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Legal Services Corporation Employees Vote to Unionize

Alyssa Rosenberg | Government Executive

September 16, 2009

Lawyers and professional staff at a federal legal aid organization voted on Tuesday to form a union under the auspices of the International Federation of Professional and Technical Engineers.

“We welcome the union as a new partner and look forward to working together to advance the mission of LSC to provide access to justice for all,” Legal Services Corporation President Helaine Barnett wrote in an e-mail to agency employees after results of the election, overseen by the National Labor Relations Board, were announced after two days of voting.

The new bargaining unit at LSC is small — the employees voted 26-1 to form a union — but the unionization campaign raised questions about the application of one of President Obama’s first executive orders, which bans agencies from reimbursing contractors for expenses they incur as a result of efforts to stop employees from unionizing. IFPTE officials argued that the corporation’s decision to hire an outside law firm to advise the agency about the union campaign was in violation of the executive order. But the union did not sue LSC to block the organization from using federally appropriated funds to pay the law firm, even though the union was convinced it could win a court case, said Paul Shearon, IFPTE’s secretary-treasurer, because it would have been an expensive organizing effort that IFPTE was confident of winning.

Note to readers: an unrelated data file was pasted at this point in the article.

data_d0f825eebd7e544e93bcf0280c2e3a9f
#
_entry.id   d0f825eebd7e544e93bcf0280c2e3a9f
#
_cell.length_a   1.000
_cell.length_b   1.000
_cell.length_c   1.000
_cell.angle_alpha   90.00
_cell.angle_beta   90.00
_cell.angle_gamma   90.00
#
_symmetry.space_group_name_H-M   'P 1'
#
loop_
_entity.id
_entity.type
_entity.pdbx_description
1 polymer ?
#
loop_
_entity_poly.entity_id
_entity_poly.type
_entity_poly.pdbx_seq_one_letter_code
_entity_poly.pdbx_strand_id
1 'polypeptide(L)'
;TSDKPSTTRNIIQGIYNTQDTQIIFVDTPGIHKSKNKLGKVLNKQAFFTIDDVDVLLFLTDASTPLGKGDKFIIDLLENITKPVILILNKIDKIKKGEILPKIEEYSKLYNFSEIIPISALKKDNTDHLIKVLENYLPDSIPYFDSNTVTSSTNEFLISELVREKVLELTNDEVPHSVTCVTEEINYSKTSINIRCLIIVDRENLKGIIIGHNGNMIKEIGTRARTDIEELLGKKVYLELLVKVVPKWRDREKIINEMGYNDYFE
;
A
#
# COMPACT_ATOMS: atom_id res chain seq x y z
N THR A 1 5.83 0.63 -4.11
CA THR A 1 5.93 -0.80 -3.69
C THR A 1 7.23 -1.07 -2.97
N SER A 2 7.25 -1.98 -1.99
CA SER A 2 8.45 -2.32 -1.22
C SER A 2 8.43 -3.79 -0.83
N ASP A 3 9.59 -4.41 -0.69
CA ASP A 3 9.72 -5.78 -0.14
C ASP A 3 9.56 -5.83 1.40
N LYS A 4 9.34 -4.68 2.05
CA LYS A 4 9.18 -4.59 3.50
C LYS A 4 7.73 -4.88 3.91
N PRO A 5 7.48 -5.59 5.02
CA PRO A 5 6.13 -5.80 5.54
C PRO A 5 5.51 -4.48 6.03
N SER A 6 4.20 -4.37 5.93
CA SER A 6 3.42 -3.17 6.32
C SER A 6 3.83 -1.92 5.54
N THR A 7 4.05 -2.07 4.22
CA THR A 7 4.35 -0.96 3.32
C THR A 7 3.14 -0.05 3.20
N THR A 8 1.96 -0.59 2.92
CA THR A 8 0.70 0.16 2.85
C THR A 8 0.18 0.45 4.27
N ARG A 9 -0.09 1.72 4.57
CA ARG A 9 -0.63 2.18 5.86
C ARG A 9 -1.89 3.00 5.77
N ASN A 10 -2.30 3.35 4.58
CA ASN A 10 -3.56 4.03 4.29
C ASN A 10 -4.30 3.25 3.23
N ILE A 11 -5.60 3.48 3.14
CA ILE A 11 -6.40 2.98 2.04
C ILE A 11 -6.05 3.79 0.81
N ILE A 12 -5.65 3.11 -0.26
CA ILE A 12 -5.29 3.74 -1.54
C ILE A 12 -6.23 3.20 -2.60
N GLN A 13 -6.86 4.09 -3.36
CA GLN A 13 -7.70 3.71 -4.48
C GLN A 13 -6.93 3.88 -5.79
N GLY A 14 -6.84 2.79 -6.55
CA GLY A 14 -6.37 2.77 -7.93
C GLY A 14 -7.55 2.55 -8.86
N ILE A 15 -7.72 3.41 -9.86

“One of the reasons we didn’t go with litigation is because the staff [of LSC] are very devoted to their mission, and they wanted to stay off the press radar, because the right tends to attack LSC quite a bit,” Chris Langford, an IFPTE organizer, said in an interview before the election. “They were very concerned about that, and they didn’t want their ability to form a union to affect LSC’s budget.”

Stephen Barr, LSC’s media relations director, said hiring outside counsel helped the agency “protect the right of employees and to ensure the prerogatives of management and to help us navigate through the NLRB process.”

Shearon said he thought LSC’s decision to hire the law firm convinced employees to vote in favor of the union.

The next step will be for the newly-formed union to negotiate a contract with the corporation. In August, Obama nominated five new members to the LSC board, which Shearon said could change the dynamics of the contract negotiations. The Senate has not confirmed those appointments yet.


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